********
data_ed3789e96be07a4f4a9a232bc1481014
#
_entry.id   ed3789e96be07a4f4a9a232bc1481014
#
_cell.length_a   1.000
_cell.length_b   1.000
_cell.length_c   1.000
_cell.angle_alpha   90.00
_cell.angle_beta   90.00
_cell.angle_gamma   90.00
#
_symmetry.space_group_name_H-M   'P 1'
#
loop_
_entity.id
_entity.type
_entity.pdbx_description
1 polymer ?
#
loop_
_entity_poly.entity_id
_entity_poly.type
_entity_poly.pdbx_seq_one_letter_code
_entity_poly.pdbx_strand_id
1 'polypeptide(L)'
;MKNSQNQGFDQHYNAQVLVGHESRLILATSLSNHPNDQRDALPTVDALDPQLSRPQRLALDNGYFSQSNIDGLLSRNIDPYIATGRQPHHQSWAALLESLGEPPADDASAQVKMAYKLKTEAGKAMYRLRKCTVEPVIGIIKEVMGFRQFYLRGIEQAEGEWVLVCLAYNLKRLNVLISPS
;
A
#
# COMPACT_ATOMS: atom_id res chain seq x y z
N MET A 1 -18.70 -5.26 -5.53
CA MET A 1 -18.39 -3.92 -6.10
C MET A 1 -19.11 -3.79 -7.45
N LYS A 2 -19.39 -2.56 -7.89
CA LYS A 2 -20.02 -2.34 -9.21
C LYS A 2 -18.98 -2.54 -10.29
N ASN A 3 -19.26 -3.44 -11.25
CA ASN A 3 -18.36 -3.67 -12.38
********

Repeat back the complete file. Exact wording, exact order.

data_ed3789e96be07a4f4a9a232bc1481014
#
_entry.id   ed3789e96be07a4f4a9a232bc1481014
#
_cell.length_a   1.000
_cell.length_b   1.000
_cell.length_c   1.000
_cell.angle_alpha   90.00
_cell.angle_beta   90.00
_cell.angle_gamma   90.00
#
_symmetry.space_group_name_H-M   'P 1'
#
loop_
_entity.id
_entity.type
_entity.pdbx_description
1 polymer ?
#
loop_
_entity_poly.entity_id
_entity_poly.type
_entity_poly.pdbx_seq_one_letter_code
_entity_poly.pdbx_strand_id
1 'polypeptide(L)'
;MKNSQNQGFDQHYNAQVLVGHESRLILATSLSNHPNDQRDALPTVDALDPQLSRPQRLALDNGYFSQSNIDGLLSRNIDPYIATGRQPHHQSWAALLESLGEPPADDASAQVKMAYKLKTEAGKAMYRLRKCTVEPVIGIIKEVMGFRQFYLRGIEQAEGEWVLVCLAYNLKRLNVLISPS
;
A
#
# COMPACT_ATOMS: atom_id res chain seq x y z
N MET A 1 -18.70 -5.26 -5.53
CA MET A 1 -18.39 -3.92 -6.10
C MET A 1 -19.11 -3.79 -7.45
N LYS A 2 -19.39 -2.56 -7.89
CA LYS A 2 -20.02 -2.34 -9.21
C LYS A 2 -18.98 -2.54 -10.29
N ASN A 3 -19.26 -3.44 -11.25
CA ASN A 3 -18.36 -3.67 -12.38